'Mom's dieing, give me the ticket and I need to get out of here!' Guy asked me how fast I felt driving and "follow me." When we passed over the I-5 bridge (Portland/Vancouver) there was a Washington State Trouper waiting for me. All the way to Mercer Island where Mom was in a 'rest home.'
I guess a 60 some year old man with tear running down his face carries some weight.
I have no idea what became of that 'first just mine' but I never could properly express my appreciation, save for the look on my face. I'd take 'the box' to school and walked the mile down to Green Lake. Books in a bag, box under my arm. Fish some, read some, write some, and a two mile walk back after sundown.
As Mom once said: 'We're not poor, we just don't have any money.' She was right; if I had bus fair in my pocket, I wasn't going to spend same if I could walk there.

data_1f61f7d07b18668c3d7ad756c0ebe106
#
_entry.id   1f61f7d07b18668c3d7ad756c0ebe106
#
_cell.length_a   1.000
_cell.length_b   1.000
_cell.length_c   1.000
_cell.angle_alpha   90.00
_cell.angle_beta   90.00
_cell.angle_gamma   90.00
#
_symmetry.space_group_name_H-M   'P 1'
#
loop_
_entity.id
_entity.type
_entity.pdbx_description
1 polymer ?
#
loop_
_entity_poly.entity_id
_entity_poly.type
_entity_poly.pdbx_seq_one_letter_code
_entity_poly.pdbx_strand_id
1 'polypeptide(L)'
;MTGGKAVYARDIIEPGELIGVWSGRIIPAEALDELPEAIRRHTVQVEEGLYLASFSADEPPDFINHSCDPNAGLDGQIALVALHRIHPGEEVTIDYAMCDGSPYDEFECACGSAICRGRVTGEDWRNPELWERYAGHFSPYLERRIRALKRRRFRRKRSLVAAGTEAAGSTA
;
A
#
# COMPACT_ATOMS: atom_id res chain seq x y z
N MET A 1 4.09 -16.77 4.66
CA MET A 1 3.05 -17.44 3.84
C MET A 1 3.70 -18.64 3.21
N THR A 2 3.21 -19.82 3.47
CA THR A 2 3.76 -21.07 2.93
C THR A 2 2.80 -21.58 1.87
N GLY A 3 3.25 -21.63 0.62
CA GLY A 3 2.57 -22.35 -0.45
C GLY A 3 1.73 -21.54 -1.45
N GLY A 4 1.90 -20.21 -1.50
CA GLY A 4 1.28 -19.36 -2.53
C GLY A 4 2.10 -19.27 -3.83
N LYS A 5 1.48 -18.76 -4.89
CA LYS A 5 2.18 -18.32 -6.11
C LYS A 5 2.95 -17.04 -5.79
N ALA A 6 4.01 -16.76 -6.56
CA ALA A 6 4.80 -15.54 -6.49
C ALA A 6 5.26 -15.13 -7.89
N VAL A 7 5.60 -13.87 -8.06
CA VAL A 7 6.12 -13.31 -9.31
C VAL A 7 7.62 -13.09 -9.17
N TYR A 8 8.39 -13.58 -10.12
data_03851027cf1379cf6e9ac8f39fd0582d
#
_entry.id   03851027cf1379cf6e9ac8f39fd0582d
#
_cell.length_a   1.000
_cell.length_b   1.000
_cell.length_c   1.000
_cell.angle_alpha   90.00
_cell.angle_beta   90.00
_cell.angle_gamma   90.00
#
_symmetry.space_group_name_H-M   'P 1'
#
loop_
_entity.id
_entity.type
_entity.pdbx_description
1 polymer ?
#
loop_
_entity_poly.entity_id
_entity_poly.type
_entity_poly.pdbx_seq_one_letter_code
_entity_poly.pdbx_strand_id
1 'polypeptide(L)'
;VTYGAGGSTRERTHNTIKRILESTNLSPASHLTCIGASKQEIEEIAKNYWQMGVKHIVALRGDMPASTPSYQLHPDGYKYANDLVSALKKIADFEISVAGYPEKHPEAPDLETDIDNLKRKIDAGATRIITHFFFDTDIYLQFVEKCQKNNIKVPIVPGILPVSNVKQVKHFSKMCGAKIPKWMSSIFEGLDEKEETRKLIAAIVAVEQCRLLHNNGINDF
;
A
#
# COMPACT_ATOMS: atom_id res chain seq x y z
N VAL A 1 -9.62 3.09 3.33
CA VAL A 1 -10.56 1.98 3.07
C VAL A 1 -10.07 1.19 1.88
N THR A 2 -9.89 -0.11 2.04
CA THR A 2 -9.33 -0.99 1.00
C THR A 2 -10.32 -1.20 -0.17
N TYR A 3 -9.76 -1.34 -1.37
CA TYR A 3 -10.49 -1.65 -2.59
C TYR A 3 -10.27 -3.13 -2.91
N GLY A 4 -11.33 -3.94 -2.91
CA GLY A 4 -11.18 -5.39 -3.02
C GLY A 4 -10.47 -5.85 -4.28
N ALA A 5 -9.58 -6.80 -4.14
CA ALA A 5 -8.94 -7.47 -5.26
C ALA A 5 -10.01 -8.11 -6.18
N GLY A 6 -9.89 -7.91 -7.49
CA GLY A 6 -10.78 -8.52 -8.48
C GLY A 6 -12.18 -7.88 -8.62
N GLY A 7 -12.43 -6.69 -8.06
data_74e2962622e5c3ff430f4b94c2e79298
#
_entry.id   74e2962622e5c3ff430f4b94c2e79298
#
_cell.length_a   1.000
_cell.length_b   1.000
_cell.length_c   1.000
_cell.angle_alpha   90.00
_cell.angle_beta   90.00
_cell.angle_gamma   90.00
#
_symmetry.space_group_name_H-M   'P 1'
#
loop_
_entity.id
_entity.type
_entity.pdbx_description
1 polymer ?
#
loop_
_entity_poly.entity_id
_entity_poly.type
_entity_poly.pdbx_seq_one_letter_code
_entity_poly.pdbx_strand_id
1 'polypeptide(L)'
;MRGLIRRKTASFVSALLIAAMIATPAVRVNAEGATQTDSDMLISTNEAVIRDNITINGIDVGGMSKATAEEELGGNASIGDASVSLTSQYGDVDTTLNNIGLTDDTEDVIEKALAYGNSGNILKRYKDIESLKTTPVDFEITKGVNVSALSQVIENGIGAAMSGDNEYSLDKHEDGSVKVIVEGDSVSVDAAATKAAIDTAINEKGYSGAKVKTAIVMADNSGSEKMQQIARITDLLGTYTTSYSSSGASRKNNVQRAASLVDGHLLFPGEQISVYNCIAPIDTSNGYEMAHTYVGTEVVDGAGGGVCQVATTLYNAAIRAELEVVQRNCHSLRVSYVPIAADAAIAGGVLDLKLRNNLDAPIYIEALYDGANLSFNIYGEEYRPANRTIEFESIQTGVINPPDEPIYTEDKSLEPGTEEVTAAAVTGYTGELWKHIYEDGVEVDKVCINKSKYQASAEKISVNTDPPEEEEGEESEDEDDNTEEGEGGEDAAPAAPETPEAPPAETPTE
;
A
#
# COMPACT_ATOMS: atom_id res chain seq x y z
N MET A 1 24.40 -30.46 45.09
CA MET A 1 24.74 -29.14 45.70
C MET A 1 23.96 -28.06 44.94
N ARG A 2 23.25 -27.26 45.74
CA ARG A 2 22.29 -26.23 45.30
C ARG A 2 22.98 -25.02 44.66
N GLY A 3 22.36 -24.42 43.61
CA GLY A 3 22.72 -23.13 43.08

End game of her gentle shoving was two Master's degrees and a couple others tossed in for good measure. Presently in my pant pocket (I did count) 59 cents. Back then you could do a lot with "That kind of money."
Now? Far more than I need, but I still count "My Pennies."
Frederick A. Evans
Sorry for the rant/back stories, but some questions just bring back a flood of memories.
I fish for crappie the majority of the time, BG the rest. Unfortnately some bass (green carp to a crappie guy) get in the mix as well. There are numerous methods or styles to fish or catch crappie, tried all I had read bout except for one, which was FF, so....
I've still not caught my first crappie on a fly rod, have caught a BG tho and was definately fun. I've not been fishing in a month due to the weather here and the powers that be over the TVA dams apparently do not like to fish as they are notorious for adjusting the water levels in the local lake(s) which keeps the fish on edge and not biting. This and life in general has prevented me from fishing.
I had the thought of putting my "crappie rods" up for the summer and focus on the fly rods but have not been successful at that either. Maybe when I get all the pending items off my "to do list" (yeah right) I can practice some more and catch my first one.
If I never catch a crappie on a fly rod, this venture has still be a success as I've met some pretty nice guys here.